How do I write? Well…one word at a time.
Seriously though, all stories start with an idea—some authors use the old “what if” question to get things going—others use a particular scenario or event to start the story or serve as a backdrop to the story.
Apache Dawn was a bit different. I had an idea of some of the characters (namely Cooper and Chad) but I didn’t know how they fit into a story. I had written Chapter 1 as a short story—which was a dream I had during the H1N1 outbreak of 2009. I had been listening to the local news talk about local schools shutting down to head off the flu epidemic and how upset people were over rescheduling football games. We lived a little northwest of Fort With at the time so yeah, it was a big deal to even talk about high school football games getting shuffled around.
That night after a long day at work prepping my craft store for the upcoming Holiday season, I had a dream about a boy burying his parents during a pandemic. He became Chad Huntley.
That story sat on my computer for a few years, until I saw on the news about a scientist trying to genetically force the 1918 flu strain to mutate faster than normal in an effort to track its changes until it became super-lethal to humans. The outcry raised over this research when the scientist wanted to publish his results raised a pretty big question (not just with me, but the U.S. government, which tried to block said publication)—what if (that question again!) some terror group got a hold of that data and turned the 1918 flu into a bio weapon of biblical proportions?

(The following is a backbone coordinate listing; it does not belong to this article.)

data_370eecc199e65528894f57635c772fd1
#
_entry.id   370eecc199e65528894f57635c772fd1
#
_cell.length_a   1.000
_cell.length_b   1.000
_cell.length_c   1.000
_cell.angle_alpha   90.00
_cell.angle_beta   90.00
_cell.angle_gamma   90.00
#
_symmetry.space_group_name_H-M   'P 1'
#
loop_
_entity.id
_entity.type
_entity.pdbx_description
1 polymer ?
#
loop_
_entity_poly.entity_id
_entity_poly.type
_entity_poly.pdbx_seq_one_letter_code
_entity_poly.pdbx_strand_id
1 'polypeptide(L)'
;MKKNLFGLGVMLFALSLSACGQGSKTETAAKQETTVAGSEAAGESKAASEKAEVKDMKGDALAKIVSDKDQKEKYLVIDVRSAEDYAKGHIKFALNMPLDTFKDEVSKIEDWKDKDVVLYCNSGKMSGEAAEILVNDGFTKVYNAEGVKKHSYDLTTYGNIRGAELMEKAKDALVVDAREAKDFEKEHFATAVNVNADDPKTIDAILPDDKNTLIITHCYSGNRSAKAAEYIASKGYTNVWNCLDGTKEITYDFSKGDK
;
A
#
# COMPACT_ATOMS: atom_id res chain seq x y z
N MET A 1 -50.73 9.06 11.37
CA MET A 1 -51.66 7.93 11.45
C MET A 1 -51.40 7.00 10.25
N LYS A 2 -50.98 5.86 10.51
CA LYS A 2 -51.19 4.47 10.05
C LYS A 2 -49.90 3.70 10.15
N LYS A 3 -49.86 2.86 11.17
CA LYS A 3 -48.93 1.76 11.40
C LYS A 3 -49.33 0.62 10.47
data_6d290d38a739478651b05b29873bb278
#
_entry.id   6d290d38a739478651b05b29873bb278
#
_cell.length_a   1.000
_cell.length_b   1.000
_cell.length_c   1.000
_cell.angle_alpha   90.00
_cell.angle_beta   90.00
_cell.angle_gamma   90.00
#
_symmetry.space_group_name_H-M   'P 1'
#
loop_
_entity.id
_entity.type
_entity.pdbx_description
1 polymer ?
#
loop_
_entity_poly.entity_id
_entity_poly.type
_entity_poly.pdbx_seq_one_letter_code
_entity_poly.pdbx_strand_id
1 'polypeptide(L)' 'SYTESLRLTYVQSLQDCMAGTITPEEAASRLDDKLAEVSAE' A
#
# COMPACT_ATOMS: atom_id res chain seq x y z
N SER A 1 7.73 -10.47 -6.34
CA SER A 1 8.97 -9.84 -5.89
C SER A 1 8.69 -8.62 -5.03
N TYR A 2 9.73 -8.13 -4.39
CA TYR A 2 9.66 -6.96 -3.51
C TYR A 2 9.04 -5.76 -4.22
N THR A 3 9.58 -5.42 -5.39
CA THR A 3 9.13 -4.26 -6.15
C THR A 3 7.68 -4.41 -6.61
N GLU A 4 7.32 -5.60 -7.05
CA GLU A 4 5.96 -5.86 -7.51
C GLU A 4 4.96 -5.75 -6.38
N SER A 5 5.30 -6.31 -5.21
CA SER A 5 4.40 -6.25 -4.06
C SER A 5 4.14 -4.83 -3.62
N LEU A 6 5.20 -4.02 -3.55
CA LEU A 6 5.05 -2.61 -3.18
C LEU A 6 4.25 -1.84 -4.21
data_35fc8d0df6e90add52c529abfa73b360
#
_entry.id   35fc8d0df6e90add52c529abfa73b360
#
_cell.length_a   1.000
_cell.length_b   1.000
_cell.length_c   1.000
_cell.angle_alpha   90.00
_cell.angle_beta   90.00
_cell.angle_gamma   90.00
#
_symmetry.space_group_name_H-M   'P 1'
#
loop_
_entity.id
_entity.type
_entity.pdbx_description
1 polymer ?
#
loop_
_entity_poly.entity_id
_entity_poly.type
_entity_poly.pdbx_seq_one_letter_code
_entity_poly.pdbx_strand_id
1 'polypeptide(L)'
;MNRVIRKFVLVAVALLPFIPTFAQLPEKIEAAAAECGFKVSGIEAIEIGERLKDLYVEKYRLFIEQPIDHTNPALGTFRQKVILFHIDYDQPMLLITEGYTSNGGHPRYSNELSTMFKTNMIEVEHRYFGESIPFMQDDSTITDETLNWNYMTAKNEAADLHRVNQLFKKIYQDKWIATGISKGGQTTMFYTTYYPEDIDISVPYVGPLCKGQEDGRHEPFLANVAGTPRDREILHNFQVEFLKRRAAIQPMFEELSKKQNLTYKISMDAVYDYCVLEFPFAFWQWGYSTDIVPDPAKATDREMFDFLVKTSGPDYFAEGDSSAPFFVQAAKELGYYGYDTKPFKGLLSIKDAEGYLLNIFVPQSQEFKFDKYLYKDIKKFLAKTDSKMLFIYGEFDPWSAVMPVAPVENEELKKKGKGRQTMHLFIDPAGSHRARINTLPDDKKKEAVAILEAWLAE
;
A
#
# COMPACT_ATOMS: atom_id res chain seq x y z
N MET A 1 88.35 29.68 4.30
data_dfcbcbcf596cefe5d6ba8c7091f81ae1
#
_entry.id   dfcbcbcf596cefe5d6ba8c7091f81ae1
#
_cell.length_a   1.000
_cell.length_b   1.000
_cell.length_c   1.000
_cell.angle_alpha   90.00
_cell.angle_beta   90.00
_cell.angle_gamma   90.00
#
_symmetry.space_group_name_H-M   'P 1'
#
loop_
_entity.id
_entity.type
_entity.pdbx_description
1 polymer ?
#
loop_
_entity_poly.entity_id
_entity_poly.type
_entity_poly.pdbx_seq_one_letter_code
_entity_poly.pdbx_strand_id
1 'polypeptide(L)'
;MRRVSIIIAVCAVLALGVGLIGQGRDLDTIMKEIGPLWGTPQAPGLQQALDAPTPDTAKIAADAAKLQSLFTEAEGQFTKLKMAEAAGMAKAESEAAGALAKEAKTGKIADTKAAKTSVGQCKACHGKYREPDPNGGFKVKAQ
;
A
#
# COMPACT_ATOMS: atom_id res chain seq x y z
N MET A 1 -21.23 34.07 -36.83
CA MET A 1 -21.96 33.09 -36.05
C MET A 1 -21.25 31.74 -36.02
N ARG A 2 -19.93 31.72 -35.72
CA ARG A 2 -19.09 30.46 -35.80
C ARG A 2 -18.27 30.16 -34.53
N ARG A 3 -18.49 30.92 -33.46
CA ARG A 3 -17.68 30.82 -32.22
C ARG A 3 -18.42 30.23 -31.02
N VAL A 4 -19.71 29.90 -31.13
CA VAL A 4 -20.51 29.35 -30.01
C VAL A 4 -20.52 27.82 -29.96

Think about this: In 1918, the Spanish Flu killed over 500,000 Americans (that we know of…medical reporting back then flat out sucked) and more than 10% of the global population. If an equal number of Americans were killed, proportionate to today’s population, we’re talking millions of deaths. To put it in perspective, the Spanish Flu killed more people in 24 months than AIDS has killed in 24 years.
And this was the same bug that the scientist at the heart of the controversy wanted to force-mutate into something even more deadly.
So…my thought process was: say some organization that doesn’t like America turned it into a weapon? How would they deploy it? Where? What would happen next? Who would take advantage of that situation —and how?
And Apache Dawn was born.
Okay. So I’ve got all these thoughts/fears/questions/nascent stories in my head. After I find the duct tape and wrap my head to keep it from exploding, I grab a notebook.
I make a rough outline starting at the beginning (I’ll use Apache Dawn as an example):
1. America whacked with flu bio-weapon.